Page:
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The latest survey prepared by the Centre for Opinion Studies (CEO), released this Wednesday, offers a disappointing snapshot of the main leaders of the Catalan political parties. None of them are given a pass mark, none of them make the grade for Catalans: they all get a thumbs down. The fact that it is not the first time this has happened should not serve as an explanation either, but rather, on the contrary, such a rejection, in any of activity in life and much more so in public affairs, shows disaffection and anger over the way things are being done. The generalized fail grades awarded to the leaders who appeared in the questionnaire also reflect the current political moment and the absence of clear leaderships in Catalonia that can fill the current void and receive transversal recognition from the voters of the different political options.

In part, it is the effect that has resulted from the tension we have at present and, in the pro-independence camp, of the break between the Republican Left (ERC) and Together for Catalonia (Junts), which has been accompanied by a great uproar and serious accusations. Because there is another particularly interesting fact, too: the fight within the independence movement consolidates the first secretary of the Catalan Socialists (PSC) and head of the opposition, Salvador Illa, as the winner of a Catalan election in the event that the vote was held now. Illa has an increasingly solid lead in the polls and the pro-independence parties wouldn't have the numbers to govern even if they were able to come together. This data, as we enter the second half of the legislature, demonstrates their political ineptitude and an inability to turn around the results of February 2021 that already consecrated the PSC as the leader, with ERC second and Junts third.

ERC is not capitalizing on its work in government nor has it managed to push president Pere Aragonès to a pass mark, as he is left with a grade of 4.5 out of 10 and gets a fail from voters of all political forces except for his own party, who grant him a 6.2 but a point less than Oriol Junqueras, who is awarded a 7.2. On the Junts side, exiled president Puigdemont remains with a 4 and current party president Laura Borràs with 3.7, while they obtain good ratings among Junts's own voters, 8.4 and 7 respectively. The party's third position, as measured by the poll, in hypothetical Catalan elections, with results significantly worse than in 2021, should concern them and prompt the question of why their candidate Xavier Trias has options to conquer the mayoralty of Barcelona and yet Junts does not manage to get off the ground when the poll is at the level of Catalonia. Perhaps the answer lies in actions as surreal and incomprehensible as asking that Laura Borràs be restored to the speakership of Parliament after having been sentenced to four years in prison and a 13 year ban on office by the Catalan High Court.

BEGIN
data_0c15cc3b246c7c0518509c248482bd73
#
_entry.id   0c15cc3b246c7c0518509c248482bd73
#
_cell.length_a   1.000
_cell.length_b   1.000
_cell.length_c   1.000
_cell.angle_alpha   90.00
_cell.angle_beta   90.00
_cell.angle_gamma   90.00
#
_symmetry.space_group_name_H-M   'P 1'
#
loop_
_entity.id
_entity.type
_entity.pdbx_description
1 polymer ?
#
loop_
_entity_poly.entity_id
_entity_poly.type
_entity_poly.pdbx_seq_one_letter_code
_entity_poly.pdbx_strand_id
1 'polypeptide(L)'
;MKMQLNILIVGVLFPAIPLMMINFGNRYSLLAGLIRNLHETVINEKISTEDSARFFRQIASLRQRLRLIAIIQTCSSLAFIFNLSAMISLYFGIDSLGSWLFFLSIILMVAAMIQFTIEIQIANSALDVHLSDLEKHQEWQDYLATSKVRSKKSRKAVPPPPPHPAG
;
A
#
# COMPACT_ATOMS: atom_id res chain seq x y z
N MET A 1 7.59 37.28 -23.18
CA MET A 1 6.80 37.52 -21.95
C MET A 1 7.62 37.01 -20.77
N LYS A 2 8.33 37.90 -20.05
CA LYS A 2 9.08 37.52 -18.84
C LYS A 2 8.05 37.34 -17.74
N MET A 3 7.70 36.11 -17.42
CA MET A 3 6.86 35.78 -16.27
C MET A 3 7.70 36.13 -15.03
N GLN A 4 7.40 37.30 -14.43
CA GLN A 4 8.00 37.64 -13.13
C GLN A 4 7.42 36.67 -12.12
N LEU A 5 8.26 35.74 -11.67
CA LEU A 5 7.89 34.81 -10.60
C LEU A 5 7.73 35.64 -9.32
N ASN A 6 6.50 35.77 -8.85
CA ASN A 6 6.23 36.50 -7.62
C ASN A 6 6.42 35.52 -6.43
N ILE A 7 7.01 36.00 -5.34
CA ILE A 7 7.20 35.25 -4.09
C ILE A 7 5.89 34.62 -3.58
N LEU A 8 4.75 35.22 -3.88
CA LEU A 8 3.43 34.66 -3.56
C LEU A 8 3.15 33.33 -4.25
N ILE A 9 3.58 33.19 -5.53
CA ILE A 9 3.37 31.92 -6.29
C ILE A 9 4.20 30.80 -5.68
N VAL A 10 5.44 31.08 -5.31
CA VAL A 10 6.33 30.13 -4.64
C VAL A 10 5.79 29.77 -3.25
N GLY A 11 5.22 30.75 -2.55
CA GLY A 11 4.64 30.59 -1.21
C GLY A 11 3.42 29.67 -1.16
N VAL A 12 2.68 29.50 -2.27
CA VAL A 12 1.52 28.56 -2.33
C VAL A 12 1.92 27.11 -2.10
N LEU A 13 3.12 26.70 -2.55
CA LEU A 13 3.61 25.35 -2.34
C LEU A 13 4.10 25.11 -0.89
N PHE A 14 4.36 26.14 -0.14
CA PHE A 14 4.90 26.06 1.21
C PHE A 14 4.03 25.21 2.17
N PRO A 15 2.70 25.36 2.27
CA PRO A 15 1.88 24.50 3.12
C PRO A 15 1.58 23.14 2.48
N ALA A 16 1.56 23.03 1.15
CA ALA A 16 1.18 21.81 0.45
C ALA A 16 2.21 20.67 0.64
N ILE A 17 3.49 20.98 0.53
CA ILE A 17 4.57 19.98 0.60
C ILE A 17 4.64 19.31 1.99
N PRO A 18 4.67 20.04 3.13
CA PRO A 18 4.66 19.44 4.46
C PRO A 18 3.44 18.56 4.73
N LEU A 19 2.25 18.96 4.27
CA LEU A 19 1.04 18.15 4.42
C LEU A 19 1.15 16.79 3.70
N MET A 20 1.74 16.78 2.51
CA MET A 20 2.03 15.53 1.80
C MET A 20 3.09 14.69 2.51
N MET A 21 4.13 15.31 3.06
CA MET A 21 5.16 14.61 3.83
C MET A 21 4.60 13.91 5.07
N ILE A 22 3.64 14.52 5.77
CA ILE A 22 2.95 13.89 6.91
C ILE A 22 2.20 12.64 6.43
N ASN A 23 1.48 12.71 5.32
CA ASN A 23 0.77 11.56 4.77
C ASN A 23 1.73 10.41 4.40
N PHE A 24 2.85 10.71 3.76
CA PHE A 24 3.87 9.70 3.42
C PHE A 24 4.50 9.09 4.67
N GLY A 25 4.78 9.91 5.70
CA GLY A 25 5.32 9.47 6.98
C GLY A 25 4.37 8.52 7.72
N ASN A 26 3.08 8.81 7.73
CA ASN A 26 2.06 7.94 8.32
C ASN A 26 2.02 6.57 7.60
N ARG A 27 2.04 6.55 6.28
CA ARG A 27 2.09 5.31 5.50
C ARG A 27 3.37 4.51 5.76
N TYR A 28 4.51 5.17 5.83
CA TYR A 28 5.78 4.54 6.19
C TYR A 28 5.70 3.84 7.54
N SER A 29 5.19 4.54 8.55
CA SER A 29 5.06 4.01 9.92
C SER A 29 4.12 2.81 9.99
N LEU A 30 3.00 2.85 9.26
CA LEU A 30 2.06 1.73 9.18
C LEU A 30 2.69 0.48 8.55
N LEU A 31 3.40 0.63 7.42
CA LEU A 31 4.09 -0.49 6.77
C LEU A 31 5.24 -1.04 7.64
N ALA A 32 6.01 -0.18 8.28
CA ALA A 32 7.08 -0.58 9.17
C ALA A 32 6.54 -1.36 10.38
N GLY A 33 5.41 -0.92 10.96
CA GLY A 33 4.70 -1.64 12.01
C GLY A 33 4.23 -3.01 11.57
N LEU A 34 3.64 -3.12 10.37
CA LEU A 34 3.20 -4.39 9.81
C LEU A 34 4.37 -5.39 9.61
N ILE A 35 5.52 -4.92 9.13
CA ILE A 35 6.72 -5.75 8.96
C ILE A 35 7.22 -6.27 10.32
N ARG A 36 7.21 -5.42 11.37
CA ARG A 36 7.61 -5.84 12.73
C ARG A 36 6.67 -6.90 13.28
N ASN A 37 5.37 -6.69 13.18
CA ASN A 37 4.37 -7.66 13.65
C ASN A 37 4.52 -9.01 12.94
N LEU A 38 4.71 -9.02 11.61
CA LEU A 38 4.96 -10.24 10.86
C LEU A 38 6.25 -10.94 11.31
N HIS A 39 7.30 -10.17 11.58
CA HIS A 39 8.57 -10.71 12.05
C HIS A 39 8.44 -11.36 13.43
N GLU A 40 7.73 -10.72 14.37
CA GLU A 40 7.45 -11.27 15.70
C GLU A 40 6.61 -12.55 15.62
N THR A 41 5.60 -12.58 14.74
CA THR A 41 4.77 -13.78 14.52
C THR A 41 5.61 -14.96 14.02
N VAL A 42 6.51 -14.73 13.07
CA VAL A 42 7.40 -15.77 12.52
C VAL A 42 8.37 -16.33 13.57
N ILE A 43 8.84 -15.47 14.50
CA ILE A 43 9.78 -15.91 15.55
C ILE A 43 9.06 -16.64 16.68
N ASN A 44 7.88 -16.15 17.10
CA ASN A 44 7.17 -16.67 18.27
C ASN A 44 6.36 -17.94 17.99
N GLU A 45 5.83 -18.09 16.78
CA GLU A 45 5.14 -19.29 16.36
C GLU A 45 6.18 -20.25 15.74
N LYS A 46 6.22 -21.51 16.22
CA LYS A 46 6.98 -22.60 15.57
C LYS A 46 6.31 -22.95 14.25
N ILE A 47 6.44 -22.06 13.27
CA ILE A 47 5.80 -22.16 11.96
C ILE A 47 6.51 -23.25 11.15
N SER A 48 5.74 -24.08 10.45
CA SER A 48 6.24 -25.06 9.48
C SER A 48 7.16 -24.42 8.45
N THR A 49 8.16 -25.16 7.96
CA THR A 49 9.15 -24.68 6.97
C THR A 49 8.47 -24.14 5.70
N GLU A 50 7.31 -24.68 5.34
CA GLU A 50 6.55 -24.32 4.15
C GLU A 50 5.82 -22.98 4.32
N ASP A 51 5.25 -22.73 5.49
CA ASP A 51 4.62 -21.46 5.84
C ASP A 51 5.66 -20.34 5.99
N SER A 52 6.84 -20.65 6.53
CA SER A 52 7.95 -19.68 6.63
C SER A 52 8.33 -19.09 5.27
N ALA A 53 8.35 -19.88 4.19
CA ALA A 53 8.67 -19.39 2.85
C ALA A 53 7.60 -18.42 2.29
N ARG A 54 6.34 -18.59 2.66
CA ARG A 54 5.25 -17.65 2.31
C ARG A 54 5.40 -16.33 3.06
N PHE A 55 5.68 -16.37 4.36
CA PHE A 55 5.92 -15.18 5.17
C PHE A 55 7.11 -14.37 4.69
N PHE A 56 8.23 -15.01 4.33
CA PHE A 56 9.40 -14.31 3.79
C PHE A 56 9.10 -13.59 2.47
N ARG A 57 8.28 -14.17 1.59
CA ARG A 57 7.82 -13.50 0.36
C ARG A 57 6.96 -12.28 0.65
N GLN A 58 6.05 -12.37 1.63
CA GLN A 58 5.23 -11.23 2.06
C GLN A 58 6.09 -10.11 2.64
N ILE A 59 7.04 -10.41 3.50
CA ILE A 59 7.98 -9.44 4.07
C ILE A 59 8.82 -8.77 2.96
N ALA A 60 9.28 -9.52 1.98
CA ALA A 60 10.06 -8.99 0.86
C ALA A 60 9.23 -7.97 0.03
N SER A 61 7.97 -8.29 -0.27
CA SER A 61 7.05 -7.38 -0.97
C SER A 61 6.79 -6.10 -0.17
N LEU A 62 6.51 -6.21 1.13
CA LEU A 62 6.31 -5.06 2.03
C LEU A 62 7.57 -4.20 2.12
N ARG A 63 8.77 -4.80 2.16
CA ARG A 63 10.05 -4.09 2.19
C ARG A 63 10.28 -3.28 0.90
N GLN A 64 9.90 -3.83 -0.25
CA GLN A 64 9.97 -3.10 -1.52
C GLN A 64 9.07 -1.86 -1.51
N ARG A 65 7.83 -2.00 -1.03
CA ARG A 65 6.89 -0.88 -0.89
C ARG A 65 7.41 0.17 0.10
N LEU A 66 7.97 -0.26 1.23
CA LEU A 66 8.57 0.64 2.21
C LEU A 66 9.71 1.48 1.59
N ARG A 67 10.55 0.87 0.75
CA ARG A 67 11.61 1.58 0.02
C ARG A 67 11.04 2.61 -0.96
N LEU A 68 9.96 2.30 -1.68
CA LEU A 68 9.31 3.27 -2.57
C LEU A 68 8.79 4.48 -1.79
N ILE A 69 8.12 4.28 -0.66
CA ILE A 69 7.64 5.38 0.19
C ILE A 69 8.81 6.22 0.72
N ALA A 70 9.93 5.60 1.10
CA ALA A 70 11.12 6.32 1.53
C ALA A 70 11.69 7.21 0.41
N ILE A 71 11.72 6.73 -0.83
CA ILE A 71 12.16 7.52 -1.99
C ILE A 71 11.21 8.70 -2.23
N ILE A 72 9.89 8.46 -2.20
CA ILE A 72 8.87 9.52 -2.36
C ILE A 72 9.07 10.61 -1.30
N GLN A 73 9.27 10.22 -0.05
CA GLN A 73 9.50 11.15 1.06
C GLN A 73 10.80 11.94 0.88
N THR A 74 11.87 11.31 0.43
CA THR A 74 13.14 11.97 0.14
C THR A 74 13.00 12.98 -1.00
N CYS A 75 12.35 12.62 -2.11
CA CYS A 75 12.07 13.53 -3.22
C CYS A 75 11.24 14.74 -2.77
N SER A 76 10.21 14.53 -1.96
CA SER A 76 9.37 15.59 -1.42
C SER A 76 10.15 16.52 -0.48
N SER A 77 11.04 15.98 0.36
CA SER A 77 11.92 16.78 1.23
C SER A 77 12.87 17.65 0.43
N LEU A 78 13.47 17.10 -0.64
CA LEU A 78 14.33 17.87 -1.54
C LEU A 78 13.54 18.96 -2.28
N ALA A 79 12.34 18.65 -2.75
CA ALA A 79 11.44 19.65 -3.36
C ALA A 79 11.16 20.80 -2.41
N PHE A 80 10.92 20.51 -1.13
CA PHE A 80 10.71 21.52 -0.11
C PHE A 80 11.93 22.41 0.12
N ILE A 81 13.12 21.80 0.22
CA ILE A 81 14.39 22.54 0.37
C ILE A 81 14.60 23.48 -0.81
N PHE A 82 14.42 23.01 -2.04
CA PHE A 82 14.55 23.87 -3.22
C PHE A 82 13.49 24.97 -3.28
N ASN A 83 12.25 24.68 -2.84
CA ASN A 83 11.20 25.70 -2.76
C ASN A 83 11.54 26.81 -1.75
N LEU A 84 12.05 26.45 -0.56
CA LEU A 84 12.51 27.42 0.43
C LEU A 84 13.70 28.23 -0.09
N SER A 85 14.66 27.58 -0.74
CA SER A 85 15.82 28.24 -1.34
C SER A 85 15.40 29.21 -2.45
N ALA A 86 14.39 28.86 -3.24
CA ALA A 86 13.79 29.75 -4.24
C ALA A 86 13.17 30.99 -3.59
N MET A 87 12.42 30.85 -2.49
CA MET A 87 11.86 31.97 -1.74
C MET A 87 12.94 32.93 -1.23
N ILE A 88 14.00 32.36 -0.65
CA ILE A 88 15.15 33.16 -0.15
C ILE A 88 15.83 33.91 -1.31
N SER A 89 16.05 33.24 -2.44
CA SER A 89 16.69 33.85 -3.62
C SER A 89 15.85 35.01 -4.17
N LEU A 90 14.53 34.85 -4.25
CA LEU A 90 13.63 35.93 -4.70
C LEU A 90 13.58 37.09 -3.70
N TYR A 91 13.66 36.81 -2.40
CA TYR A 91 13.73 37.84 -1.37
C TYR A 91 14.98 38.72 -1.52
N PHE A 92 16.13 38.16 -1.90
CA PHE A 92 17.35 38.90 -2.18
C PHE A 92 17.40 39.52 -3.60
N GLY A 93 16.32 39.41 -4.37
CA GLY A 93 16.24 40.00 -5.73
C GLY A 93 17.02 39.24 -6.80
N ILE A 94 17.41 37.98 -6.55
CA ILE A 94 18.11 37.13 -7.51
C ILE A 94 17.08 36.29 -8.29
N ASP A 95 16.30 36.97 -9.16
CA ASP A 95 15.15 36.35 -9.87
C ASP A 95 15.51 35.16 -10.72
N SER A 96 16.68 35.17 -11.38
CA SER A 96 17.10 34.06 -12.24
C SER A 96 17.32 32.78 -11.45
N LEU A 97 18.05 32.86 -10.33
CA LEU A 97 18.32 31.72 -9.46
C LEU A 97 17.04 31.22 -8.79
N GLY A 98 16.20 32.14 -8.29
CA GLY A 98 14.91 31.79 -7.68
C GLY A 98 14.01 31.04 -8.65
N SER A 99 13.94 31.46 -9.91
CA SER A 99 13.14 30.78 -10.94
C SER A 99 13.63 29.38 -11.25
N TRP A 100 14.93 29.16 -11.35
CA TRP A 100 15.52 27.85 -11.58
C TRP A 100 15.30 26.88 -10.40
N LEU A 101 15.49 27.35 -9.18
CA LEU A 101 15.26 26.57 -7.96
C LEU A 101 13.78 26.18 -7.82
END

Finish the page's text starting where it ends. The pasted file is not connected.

The retort that Illa would come first in an election but be unable to govern is losing strength poll by poll. First, because although the range contained in the CEO survey's prediction, which is very broad, runs from a minimum of 59 seats for the pro-independence parties and a maximum of 74, an average would leave them at around 66 parliamentarians, two less than the absolute majority they need. Secondly, there is the fact that the political and also emotional rupture between ERC and Junts brings them both closer to the PSC than to repeating a pro-independence coalition. Today they all deny it, but it's easy to detect this in both parties when they don't have a microphone in front of them that to record statements. The Socialists, just as they may form parliamentary majorities, could also form government majorities.